Five and Dime Row at Howard and Lexington Streets


Please note – this issue description is out of date as of 2015. We are currently working to update this description with more current information.

The 200 block of West Lexington Street is in the heart of the “Superblock” redevelopment area on the City’s West Side. The south side of the street is an intact block of historic buildings, a rare occurrence in this part of old downtown. Lexington Street was once a busy shopping hub for Baltimore and is a block away from the renovated Hippodrome Theater. The Baltimore Development Corporation selected developer Lexington Square Partners for the redevelopment of the block bounded by West Lexington Street, North Howard Street, West Fayette Street, and Park Avenue.

Since 2004, Lexington Square Partners has submitted at least five plans for the redevelopment of the site to the Maryland Historical Trust (MHT) and each time MHT has concluded that the plans do not meet the required preservation standards (Baltimore Brew covered this issue in February 2010). The most recent proposal this past November requires the partial or total demolition of 14 of 17 contributing historic buildings in the area, including the complete demolition of 9 structures, the demolition of all but facades on 5, and the full preservation of only 3 historic buildings.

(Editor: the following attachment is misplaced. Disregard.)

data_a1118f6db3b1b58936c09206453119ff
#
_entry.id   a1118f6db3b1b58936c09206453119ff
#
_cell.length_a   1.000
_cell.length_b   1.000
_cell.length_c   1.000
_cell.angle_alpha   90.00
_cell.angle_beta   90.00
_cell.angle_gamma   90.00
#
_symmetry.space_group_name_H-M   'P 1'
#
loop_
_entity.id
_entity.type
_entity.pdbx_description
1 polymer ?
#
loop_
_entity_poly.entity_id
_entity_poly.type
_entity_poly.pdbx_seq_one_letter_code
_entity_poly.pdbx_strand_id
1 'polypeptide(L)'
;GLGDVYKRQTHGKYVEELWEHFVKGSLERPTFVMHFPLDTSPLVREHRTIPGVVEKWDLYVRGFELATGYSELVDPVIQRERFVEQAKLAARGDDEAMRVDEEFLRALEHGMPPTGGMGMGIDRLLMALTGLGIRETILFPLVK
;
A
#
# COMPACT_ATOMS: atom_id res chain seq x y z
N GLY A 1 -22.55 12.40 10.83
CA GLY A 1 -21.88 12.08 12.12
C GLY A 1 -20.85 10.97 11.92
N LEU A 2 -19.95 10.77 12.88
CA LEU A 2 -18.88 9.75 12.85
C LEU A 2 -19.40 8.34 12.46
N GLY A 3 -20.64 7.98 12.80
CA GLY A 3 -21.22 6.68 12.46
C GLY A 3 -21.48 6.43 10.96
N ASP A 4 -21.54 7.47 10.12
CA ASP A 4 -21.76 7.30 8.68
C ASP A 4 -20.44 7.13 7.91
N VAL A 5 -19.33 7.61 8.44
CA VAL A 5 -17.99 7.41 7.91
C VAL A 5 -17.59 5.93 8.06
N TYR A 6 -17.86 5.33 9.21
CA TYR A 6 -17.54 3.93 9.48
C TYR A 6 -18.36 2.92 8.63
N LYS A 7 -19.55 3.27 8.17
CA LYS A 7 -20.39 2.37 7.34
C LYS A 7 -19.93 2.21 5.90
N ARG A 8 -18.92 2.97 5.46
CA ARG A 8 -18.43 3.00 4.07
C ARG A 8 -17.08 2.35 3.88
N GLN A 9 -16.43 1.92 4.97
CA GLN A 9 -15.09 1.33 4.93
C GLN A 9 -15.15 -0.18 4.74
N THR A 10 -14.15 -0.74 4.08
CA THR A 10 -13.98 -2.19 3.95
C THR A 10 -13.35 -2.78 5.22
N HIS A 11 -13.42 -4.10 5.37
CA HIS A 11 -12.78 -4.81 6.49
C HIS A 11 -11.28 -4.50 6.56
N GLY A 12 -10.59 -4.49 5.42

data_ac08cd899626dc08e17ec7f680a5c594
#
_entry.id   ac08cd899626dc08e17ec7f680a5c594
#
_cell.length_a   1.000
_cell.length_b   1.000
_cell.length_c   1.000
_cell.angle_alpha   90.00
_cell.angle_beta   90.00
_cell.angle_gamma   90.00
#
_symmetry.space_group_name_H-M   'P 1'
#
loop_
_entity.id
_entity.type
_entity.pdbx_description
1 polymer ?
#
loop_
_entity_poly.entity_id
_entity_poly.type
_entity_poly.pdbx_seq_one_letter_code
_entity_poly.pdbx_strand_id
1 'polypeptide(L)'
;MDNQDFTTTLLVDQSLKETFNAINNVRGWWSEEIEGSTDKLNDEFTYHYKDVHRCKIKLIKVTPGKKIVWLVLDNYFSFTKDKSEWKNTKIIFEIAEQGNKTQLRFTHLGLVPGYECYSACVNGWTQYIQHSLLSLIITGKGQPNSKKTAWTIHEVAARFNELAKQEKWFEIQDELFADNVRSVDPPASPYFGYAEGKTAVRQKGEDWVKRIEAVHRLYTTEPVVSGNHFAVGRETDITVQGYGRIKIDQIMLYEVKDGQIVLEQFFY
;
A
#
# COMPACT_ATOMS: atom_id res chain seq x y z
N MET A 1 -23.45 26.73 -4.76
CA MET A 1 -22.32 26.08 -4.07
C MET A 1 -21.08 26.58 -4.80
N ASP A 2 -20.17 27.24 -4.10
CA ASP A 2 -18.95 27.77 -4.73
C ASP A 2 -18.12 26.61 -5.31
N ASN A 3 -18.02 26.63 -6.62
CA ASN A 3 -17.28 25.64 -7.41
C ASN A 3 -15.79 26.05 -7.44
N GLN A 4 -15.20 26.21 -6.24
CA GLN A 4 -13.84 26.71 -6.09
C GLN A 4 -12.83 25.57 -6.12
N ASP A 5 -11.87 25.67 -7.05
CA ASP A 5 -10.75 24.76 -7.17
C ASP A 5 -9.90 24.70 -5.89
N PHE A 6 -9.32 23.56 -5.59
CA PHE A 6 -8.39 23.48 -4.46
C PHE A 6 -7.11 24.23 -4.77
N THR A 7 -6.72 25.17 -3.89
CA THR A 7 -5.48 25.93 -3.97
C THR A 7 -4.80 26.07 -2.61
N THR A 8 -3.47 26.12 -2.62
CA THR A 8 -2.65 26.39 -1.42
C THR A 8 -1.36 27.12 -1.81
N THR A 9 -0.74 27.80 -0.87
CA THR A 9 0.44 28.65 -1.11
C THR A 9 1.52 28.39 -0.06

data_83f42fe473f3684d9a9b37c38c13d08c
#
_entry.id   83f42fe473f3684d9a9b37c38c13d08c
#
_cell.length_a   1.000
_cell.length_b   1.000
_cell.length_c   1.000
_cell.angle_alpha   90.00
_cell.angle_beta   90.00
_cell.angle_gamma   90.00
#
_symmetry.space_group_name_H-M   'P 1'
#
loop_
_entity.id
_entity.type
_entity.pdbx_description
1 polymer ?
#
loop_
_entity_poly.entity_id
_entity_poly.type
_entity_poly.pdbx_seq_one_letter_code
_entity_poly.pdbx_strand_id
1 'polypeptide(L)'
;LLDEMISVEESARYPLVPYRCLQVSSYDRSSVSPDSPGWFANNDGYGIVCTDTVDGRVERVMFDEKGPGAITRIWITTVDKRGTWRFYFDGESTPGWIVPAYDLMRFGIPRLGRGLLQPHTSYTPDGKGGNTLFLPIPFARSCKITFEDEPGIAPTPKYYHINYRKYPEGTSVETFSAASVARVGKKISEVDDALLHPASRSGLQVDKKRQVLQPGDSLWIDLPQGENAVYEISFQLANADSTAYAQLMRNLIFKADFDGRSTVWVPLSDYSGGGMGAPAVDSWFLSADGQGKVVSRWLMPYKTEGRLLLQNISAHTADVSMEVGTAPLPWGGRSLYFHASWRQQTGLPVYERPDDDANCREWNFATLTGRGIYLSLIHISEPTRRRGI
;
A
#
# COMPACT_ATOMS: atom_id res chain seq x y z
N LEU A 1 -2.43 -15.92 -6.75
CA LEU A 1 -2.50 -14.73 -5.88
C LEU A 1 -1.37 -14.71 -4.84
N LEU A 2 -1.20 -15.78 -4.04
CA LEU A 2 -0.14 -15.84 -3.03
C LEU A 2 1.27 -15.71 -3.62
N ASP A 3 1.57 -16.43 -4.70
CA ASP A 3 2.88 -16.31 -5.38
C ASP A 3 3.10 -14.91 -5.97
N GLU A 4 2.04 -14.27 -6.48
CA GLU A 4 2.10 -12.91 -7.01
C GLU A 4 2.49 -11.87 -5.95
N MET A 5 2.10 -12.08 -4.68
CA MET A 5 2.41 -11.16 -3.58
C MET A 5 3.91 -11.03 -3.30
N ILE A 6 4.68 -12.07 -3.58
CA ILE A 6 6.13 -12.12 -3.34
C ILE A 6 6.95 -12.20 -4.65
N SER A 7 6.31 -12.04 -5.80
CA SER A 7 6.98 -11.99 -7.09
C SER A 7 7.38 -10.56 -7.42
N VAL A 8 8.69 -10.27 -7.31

N. Howard Street and W. Lexington Street, Baltimore, MD


Brager-Gutman Building (Epstein’s)

Built in 1929, the Brager-Gutman Building was the first downtown store to feature escalators. First known just as Gutman’s, the store merged with Brager’s, located at Eutaw and Saratoga Streets, establishing the well-known Brager-Gutman’s. The building was later bought by Epstein’s, a local discount store established in 1926. Epstein’s closed in 1991. Current plans call for the preservation of the Brager-Gurman building as part of the new development.

Howard Street

The George Knipp & Brother Building at 121 N. Howard Street is one of less than 25 remaining cast-iron buildings in Baltimore. The Sun Iron Building, built by A.S. Abell in 1851, was the first large-scale commercial building built using all-iron construction. Baltimore’s Bartlett, Robbins & Co. was one of the nation’s premiere architectural iron works facility, produced fronts for buildings in Baltimore, New York, New Orleans, Portland, OR, and more. Later used as a store for McCrory’s this building and the adjoining two are proposed for partial demolition, only preserving the facade.